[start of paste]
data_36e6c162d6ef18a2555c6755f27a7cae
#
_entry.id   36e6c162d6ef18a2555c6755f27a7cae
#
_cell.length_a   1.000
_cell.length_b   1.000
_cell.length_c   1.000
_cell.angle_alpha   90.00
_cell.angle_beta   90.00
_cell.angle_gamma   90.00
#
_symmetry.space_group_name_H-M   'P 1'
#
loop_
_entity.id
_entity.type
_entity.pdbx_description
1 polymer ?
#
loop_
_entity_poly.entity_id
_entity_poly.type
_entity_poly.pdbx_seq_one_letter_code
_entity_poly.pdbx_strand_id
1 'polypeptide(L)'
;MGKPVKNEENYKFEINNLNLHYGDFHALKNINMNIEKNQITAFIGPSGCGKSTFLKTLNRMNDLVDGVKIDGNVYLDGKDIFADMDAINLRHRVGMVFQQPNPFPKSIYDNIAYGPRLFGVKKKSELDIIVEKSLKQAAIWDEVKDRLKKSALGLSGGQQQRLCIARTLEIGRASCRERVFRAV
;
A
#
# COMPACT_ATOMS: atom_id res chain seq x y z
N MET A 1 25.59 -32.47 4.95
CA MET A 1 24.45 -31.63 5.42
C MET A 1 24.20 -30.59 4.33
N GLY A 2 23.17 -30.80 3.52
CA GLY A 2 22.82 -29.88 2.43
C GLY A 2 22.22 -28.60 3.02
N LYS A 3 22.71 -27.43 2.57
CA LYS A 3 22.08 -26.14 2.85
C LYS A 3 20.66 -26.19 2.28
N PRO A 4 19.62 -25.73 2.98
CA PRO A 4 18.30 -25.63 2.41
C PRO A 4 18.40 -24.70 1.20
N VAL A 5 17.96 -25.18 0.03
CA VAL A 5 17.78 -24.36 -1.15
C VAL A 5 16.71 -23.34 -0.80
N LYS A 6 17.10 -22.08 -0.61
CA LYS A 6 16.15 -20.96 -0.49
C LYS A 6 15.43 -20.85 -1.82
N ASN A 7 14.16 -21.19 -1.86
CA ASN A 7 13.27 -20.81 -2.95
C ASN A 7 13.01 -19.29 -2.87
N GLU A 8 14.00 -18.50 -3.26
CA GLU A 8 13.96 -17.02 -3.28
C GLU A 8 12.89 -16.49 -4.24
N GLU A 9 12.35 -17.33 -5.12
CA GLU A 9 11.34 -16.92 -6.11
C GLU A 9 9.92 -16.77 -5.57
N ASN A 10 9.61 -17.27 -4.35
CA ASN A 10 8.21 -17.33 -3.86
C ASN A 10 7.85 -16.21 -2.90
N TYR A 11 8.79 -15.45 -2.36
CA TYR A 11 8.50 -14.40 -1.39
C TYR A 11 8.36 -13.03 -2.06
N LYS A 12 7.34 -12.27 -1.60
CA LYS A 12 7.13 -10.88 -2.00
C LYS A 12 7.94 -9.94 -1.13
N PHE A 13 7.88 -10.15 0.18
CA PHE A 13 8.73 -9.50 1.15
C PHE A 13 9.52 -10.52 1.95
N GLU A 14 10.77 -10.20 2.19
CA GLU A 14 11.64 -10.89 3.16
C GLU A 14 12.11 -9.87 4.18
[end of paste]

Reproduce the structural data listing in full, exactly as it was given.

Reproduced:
data_36e6c162d6ef18a2555c6755f27a7cae
#
_entry.id   36e6c162d6ef18a2555c6755f27a7cae
#
_cell.length_a   1.000
_cell.length_b   1.000
_cell.length_c   1.000
_cell.angle_alpha   90.00
_cell.angle_beta   90.00
_cell.angle_gamma   90.00
#
_symmetry.space_group_name_H-M   'P 1'
#
loop_
_entity.id
_entity.type
_entity.pdbx_description
1 polymer ?
#
loop_
_entity_poly.entity_id
_entity_poly.type
_entity_poly.pdbx_seq_one_letter_code
_entity_poly.pdbx_strand_id
1 'polypeptide(L)'
;MGKPVKNEENYKFEINNLNLHYGDFHALKNINMNIEKNQITAFIGPSGCGKSTFLKTLNRMNDLVDGVKIDGNVYLDGKDIFADMDAINLRHRVGMVFQQPNPFPKSIYDNIAYGPRLFGVKKKSELDIIVEKSLKQAAIWDEVKDRLKKSALGLSGGQQQRLCIARTLEIGRASCRERVFRAV
;
A
#
# COMPACT_ATOMS: atom_id res chain seq x y z
N MET A 1 25.59 -32.47 4.95
CA MET A 1 24.45 -31.63 5.42
C MET A 1 24.20 -30.59 4.33
N GLY A 2 23.17 -30.80 3.52
CA GLY A 2 22.82 -29.88 2.43
C GLY A 2 22.22 -28.60 3.02
N LYS A 3 22.71 -27.43 2.57
CA LYS A 3 22.08 -26.14 2.85
C LYS A 3 20.66 -26.19 2.28
N PRO A 4 19.62 -25.73 2.98
CA PRO A 4 18.30 -25.63 2.41
C PRO A 4 18.40 -24.70 1.20
N VAL A 5 17.96 -25.18 0.03
CA VAL A 5 17.78 -24.36 -1.15
C VAL A 5 16.71 -23.34 -0.80
N LYS A 6 17.10 -22.08 -0.61
CA LYS A 6 16.15 -20.96 -0.49
C LYS A 6 15.43 -20.85 -1.82
N ASN A 7 14.16 -21.19 -1.86
CA ASN A 7 13.27 -20.81 -2.95
C ASN A 7 13.01 -19.29 -2.87
N GLU A 8 14.00 -18.50 -3.26
CA GLU A 8 13.96 -17.02 -3.28
C GLU A 8 12.89 -16.49 -4.24
N GLU A 9 12.35 -17.33 -5.12
CA GLU A 9 11.34 -16.92 -6.11
C GLU A 9 9.92 -16.77 -5.57
N ASN A 10 9.61 -17.27 -4.35
CA ASN A 10 8.21 -17.33 -3.86
C ASN A 10 7.85 -16.21 -2.90
N TYR A 11 8.79 -15.45 -2.36
CA TYR A 11 8.50 -14.40 -1.39
C TYR A 11 8.36 -13.03 -2.06
N LYS A 12 7.34 -12.27 -1.60
CA LYS A 12 7.13 -10.88 -2.00
C LYS A 12 7.94 -9.94 -1.13
N PHE A 13 7.88 -10.15 0.18
CA PHE A 13 8.73 -9.50 1.15
C PHE A 13 9.52 -10.52 1.95
N GLU A 14 10.77 -10.20 2.19
CA GLU A 14 11.64 -10.89 3.16
C GLU A 14 12.11 -9.87 4.18